2013 RAM 1500 Crew CabPosted on June 3rd, 2013
Refined pickup claims gas-mileage bragging rights
By Bob Golfen
Ram upped the ante this year in the full-size pickup-truck competition, adding best-in-class fuel economy to traditional worksite boasts about payload, towing capacity and durability.
For 2013, Ram 1500 was fitted with Chrysler’s new 3.6-liter Pentastar V6 engine that generates 305 horsepower, and which helps the two-wheel-drive versions of the half-ton pickup hit an EPA-estimated 17 city and 25 highway.
That’s quite a feat for a vehicle that weighs two-and-a-half tons and must punch a huge hole through the air at highway speeds. Towing capacity is also impressive at 6,500 pounds.
The V6 engine doesn’t accomplish the mileage numbers completely on its own. Ram’s fuel efficiency is also boosted by a sophisticated eight-speed transmission, sleeker aerodynamics and a reduction in weight. The V6 is more efficient with improved fuel injection and a stop/start system, which turns off the engine when the truck is standing still instead of wastefully idling.
Ram boasts that the new 3.6 liter has 42 percent more horsepower, 13 percent more torque and 20 percent better fuel economy than the old 3.7-liter V6 that it replaced.
Ram still offers the 5.7-liter Hemi V8 with its booming 395 horsepower and 407 foot-pounds, which the truck maker says offers top fuel economy for V8-powered pickups, though significantly lower than its own V6 models. Naturally, four-wheel-drive versions with either engine get slightly lower fuel mileage.
The base, regular-cab Ram 1500 starts off at $23,585, while the well-equipped SLT Crew Cab that I drove had a starting price of $33,820. With a premium interior, Uconnect audio/navigation/accessibility package and a few other safety and convenience options, the bottom line came out to $38,990.
Ram’s newfound fuel efficiency, as well as its overall driving refinement, makes it a practical adventure truck for active people with stuff to carry, such as bikes, kayaks or camping supplies. Plus, a back seat that is spacious and comfortable. The unique RamBox side bins add roomy, lockable outside stowage.
Ram’s upgraded economy is a direct challenge to Ford’s F-150, whose best-selling model since 2011 has been powered by the EcoBoost turbocharged V6 rather than the customary V8. The popular success of the turbo-V6 pickups was something of a watershed moment for truck folks, who have long favored big, ole V8 engines.
Now Ram follows suit, although its mileage tops the F-150, which has an EPA rating of 16 city and 22 highway for the base two-wheel drive version.
Chevrolet/GMC pickups with 2WD and powered by the warhorse 4.3-liter V6 engines get 15 city and 20 highway, according to the EPA. The Toyota Tundra V6 gets similar mileage at 16 city and 20 highway, while Nissan’s modest-selling Titan comes with a V8 only.
Coming soon: a V6-diesel option for Ram 1500, the first of its kind in the U.S.
Despite its size and heft, the 1500 proved quite maneuverable and easy to drive, although its looming bigness takes some getting used to for someone not accustomed to full-size trucks. In Arizona, which is bona fide truck country, Ram and other big pickups are everywhere you look; lots of people (OK, mostly guys) use them as personal transportation and family haulers, rather than work trucks. So my brawny test truck fit right in.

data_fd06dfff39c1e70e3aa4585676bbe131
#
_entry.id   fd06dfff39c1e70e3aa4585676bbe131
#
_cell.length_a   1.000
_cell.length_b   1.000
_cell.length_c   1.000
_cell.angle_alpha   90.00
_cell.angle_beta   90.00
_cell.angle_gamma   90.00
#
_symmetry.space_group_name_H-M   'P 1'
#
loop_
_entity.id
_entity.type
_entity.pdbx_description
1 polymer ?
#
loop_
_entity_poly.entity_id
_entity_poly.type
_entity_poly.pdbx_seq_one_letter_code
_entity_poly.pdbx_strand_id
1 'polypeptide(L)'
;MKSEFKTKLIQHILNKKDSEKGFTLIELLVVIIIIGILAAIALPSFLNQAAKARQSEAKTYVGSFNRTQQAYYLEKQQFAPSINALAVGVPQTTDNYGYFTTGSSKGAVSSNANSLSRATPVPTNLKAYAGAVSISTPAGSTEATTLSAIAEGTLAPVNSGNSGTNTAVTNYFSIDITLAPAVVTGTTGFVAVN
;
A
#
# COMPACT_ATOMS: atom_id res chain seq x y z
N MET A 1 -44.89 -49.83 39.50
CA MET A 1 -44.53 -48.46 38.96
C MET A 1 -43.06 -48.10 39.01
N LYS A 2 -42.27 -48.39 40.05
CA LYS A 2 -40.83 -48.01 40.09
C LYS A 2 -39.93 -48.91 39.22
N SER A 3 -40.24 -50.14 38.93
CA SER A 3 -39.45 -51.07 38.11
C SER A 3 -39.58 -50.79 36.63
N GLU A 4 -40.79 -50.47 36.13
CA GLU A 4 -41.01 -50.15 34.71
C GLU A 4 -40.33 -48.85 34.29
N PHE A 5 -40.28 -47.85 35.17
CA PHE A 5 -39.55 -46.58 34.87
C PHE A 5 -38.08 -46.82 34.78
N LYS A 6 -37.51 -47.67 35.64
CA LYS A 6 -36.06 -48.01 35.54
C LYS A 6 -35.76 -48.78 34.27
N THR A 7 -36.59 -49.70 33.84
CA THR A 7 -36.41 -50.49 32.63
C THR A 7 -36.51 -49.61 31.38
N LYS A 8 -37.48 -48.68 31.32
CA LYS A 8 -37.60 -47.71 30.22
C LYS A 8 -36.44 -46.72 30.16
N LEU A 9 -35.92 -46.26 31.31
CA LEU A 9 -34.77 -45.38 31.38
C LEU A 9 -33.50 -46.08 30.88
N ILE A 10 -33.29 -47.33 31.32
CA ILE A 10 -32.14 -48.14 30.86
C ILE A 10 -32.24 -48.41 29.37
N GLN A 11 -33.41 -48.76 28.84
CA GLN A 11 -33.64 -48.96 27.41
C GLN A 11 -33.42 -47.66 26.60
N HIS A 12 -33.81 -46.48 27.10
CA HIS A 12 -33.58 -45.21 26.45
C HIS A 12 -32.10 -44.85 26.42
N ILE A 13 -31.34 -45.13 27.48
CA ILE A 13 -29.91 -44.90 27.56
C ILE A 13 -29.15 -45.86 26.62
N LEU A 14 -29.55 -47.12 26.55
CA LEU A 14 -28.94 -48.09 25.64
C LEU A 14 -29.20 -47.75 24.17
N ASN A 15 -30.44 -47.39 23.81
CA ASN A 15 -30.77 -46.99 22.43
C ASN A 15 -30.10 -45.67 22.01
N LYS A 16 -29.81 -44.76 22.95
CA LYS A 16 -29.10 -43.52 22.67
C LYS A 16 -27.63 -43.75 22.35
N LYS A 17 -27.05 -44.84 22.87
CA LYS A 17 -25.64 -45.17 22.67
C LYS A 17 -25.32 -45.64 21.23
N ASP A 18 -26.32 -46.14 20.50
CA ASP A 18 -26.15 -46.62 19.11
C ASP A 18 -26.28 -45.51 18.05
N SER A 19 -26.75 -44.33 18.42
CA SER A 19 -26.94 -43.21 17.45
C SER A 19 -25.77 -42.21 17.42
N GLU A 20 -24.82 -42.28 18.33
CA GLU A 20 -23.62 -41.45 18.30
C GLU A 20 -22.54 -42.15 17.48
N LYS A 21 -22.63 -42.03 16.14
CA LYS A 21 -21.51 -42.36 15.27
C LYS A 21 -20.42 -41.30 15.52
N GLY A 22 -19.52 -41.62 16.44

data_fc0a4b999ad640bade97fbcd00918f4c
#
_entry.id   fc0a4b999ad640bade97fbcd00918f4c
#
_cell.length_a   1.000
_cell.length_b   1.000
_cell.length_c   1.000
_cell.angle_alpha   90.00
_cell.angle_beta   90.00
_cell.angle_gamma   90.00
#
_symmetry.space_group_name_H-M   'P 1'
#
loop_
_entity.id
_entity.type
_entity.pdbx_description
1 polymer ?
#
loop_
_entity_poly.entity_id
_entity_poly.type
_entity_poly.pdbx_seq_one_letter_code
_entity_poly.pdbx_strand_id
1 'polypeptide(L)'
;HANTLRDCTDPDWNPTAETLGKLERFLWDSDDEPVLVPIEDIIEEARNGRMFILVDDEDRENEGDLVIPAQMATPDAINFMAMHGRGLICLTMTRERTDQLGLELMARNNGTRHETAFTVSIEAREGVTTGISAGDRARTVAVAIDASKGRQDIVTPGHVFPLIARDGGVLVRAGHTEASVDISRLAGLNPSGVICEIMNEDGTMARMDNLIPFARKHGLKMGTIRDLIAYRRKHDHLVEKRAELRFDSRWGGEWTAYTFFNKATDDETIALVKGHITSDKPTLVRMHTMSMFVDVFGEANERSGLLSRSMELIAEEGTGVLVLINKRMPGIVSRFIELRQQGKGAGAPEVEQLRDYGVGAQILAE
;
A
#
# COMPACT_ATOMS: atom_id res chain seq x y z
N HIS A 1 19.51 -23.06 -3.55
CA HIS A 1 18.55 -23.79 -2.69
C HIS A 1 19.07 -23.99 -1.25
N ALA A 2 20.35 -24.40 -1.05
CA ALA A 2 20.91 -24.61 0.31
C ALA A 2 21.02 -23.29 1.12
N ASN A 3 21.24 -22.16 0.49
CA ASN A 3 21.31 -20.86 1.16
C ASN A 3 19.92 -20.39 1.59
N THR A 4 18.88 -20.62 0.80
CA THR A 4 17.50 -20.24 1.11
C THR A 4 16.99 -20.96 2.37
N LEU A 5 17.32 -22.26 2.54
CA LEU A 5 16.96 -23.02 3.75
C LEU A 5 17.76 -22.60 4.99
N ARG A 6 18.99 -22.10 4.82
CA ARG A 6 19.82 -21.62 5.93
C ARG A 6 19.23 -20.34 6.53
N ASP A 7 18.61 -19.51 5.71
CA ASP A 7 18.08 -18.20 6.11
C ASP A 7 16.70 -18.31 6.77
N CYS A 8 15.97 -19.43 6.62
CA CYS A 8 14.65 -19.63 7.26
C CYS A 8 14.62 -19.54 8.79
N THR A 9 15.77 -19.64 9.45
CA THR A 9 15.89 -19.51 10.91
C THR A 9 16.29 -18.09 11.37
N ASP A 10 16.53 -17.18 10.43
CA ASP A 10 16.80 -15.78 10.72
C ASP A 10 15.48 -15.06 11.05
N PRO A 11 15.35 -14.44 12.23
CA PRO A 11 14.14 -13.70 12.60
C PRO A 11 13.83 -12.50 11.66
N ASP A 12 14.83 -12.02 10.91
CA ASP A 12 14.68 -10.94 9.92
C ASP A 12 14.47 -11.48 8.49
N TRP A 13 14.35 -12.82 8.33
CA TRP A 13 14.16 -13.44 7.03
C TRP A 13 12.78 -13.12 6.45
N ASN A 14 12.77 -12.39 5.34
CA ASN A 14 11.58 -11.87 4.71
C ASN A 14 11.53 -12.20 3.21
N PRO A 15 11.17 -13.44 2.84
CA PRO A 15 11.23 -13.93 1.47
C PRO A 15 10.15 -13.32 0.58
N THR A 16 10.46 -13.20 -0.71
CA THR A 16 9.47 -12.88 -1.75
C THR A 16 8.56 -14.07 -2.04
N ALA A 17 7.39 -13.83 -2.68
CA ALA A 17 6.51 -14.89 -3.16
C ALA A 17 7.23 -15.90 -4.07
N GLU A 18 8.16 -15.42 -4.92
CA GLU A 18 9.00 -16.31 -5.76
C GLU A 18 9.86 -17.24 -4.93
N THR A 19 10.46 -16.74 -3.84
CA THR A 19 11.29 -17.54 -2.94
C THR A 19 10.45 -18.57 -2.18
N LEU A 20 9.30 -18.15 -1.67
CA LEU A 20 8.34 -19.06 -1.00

And the fuel mileage was indeed impressive, averaging better than 21 mpg in a mix of driving, according to the trip computer. The V6 is no slug, either, providing decent if not sparkling acceleration. The nod still goes to F-150 for its stronger turbo-V6 engine response.
The latest Ram doesn’t look all that much different from when the all-new version debuted as a 2009 model, with the same big-rig look that has proven so popular over the years. For the 2013 Ram, subtle wind-cheating body refinements have been added throughout, including active grille shutters that close off excessive airflow at highway speeds.
The body appears cleaner and smoother because of the aerodynamic efforts, and the sidesteps stretch from wheelwell to wheelwell for the sake of a lower drag coefficient, which Ram says comes to an impressive (for a pickup truck) rating of 0.36.
There’s also an optional air suspension that’s calibrated to raise or lower the ride height for optimal efficiency, although the test truck was not so equipped.
The upgraded interior in the test pickup was plush, comfortable and very roomy with space for six. The dashboard is big and broad, with clearly laid-out gauges and controls. A new dash-mounted rotary dial controls the transmission, which is a nice touch that eliminates the intrusiveness of a floor- or column-mounted shifter.
The latest sales figures for new vehicle in the U.S. show pickup trucks on the upswing, credited to the rise in construction as the economy heals. So Ram is right where it needs to be.
While Ford F-150 is the undisputed champion among trucks ‘ or any other vehicle ‘ with GM pickups close behind, Ram has been closing the gap with its redesigned models that have raised the bar for refinement and, now, fuel mileage.
Likes: Fuel economy, roomy interior, overall drivability.
Dislikes: Gigantic size and weight.
Model: 1500 SLT Crew Cab 4X2
Base price: $33,820.
As tested: $38,990.
Engine: 3.6-liter V6.
Horsepower: 305 hp @ 6,400 rpm.
Torque: 269 lb-ft @ 4,175 rpm.
Transmission: Eight-speed automatic.
Zero to 60: NA.
Wheelbase: 140.5 inches.
Curb weight: 5,185.
Side-curtain airbags: Yes.
First-aid kit: NA
Bicycle friendly: Yes.
Off-road: In moderation.
Towing: 6,500 pounds.
Fuel economy: 17/25 mpg.
Bob Golfen is a veteran automotive writer and editor, formerly with The Arizona Republic and SPEED.com. Reach him by email at email@example.com, Luxury Offroad 2013, Active Lifestyle Vehicles, auto review, performance, pricing, Ram, standard safety
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